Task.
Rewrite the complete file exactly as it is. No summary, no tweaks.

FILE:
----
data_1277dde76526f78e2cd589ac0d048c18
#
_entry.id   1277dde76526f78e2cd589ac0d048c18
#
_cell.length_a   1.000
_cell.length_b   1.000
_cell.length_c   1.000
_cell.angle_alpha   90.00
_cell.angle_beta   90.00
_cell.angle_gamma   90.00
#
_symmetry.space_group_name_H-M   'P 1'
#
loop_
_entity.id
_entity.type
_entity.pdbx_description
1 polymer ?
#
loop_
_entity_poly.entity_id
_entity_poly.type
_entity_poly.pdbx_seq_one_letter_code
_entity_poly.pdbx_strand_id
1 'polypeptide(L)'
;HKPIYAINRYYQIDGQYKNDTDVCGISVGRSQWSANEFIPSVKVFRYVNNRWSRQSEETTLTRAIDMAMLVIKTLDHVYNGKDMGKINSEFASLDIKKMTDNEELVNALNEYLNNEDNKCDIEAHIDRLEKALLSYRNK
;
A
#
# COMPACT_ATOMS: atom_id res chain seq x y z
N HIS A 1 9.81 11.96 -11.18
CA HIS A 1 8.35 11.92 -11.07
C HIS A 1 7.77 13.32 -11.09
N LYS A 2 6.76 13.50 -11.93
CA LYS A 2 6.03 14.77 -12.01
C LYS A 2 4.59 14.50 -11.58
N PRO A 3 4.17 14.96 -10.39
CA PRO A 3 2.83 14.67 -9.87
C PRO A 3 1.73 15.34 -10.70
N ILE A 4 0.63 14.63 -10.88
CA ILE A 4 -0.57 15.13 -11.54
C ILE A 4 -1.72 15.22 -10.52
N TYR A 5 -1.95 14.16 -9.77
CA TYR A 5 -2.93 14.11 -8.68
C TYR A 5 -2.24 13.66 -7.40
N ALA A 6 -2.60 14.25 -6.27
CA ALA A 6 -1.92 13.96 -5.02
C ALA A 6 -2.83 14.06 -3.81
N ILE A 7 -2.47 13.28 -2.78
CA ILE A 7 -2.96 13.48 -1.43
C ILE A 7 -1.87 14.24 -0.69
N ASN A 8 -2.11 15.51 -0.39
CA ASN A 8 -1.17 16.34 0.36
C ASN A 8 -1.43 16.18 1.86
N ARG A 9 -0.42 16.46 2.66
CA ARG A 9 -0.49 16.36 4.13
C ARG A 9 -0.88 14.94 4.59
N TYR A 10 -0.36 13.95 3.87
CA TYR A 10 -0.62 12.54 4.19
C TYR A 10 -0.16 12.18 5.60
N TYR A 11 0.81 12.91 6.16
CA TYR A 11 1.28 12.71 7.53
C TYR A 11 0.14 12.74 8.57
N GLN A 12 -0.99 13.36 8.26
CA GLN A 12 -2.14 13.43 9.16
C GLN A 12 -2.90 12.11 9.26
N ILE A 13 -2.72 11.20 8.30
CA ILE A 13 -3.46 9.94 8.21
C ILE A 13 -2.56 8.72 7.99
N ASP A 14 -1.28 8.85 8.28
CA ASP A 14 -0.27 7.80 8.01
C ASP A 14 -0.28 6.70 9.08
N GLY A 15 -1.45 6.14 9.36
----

data_1277dde76526f78e2cd589ac0d048c18
#
_entry.id   1277dde76526f78e2cd589ac0d048c18
#
_cell.length_a   1.000
_cell.length_b   1.000
_cell.length_c   1.000
_cell.angle_alpha   90.00
_cell.angle_beta   90.00
_cell.angle_gamma   90.00
#
_symmetry.space_group_name_H-M   'P 1'
#
loop_
_entity.id
_entity.type
_entity.pdbx_description
1 polymer ?
#
loop_
_entity_poly.entity_id
_entity_poly.type
_entity_poly.pdbx_seq_one_letter_code
_entity_poly.pdbx_strand_id
1 'polypeptide(L)'
;HKPIYAINRYYQIDGQYKNDTDVCGISVGRSQWSANEFIPSVKVFRYVNNRWSRQSEETTLTRAIDMAMLVIKTLDHVYNGKDMGKINSEFASLDIKKMTDNEELVNALNEYLNNEDNKCDIEAHIDRLEKALLSYRNK
;
A
#
# COMPACT_ATOMS: atom_id res chain seq x y z
N HIS A 1 9.81 11.96 -11.18
CA HIS A 1 8.35 11.92 -11.07
C HIS A 1 7.77 13.32 -11.09
N LYS A 2 6.76 13.50 -11.93
CA LYS A 2 6.03 14.77 -12.01
C LYS A 2 4.59 14.50 -11.58
N PRO A 3 4.17 14.96 -10.39
CA PRO A 3 2.83 14.67 -9.87
C PRO A 3 1.73 15.34 -10.70
N ILE A 4 0.63 14.63 -10.88
CA ILE A 4 -0.57 15.13 -11.54
C ILE A 4 -1.72 15.22 -10.52
N TYR A 5 -1.95 14.16 -9.77
CA TYR A 5 -2.93 14.11 -8.68
C TYR A 5 -2.24 13.66 -7.40
N ALA A 6 -2.60 14.25 -6.27
CA ALA A 6 -1.92 13.96 -5.02
C ALA A 6 -2.83 14.06 -3.81
N ILE A 7 -2.47 13.28 -2.78
CA ILE A 7 -2.96 13.48 -1.43
C ILE A 7 -1.87 14.24 -0.69
N ASN A 8 -2.11 15.51 -0.39
CA ASN A 8 -1.17 16.34 0.36
C ASN A 8 -1.43 16.18 1.86
N ARG A 9 -0.42 16.46 2.66
CA ARG A 9 -0.49 16.36 4.13
C ARG A 9 -0.88 14.94 4.59
N TYR A 10 -0.36 13.95 3.87
CA TYR A 10 -0.62 12.54 4.19
C TYR A 10 -0.16 12.18 5.60
N TYR A 11 0.81 12.91 6.16
CA TYR A 11 1.28 12.71 7.53
C TYR A 11 0.14 12.74 8.57
N GLN A 12 -0.99 13.36 8.26
CA GLN A 12 -2.14 13.43 9.16
C GLN A 12 -2.90 12.11 9.26
N ILE A 13 -2.72 11.20 8.30
CA ILE A 13 -3.46 9.94 8.21
C ILE A 13 -2.56 8.72 7.99
N ASP A 14 -1.28 8.85 8.28
CA ASP A 14 -0.27 7.80 8.01
C ASP A 14 -0.28 6.70 9.08
N GLY A 15 -1.45 6.14 9.36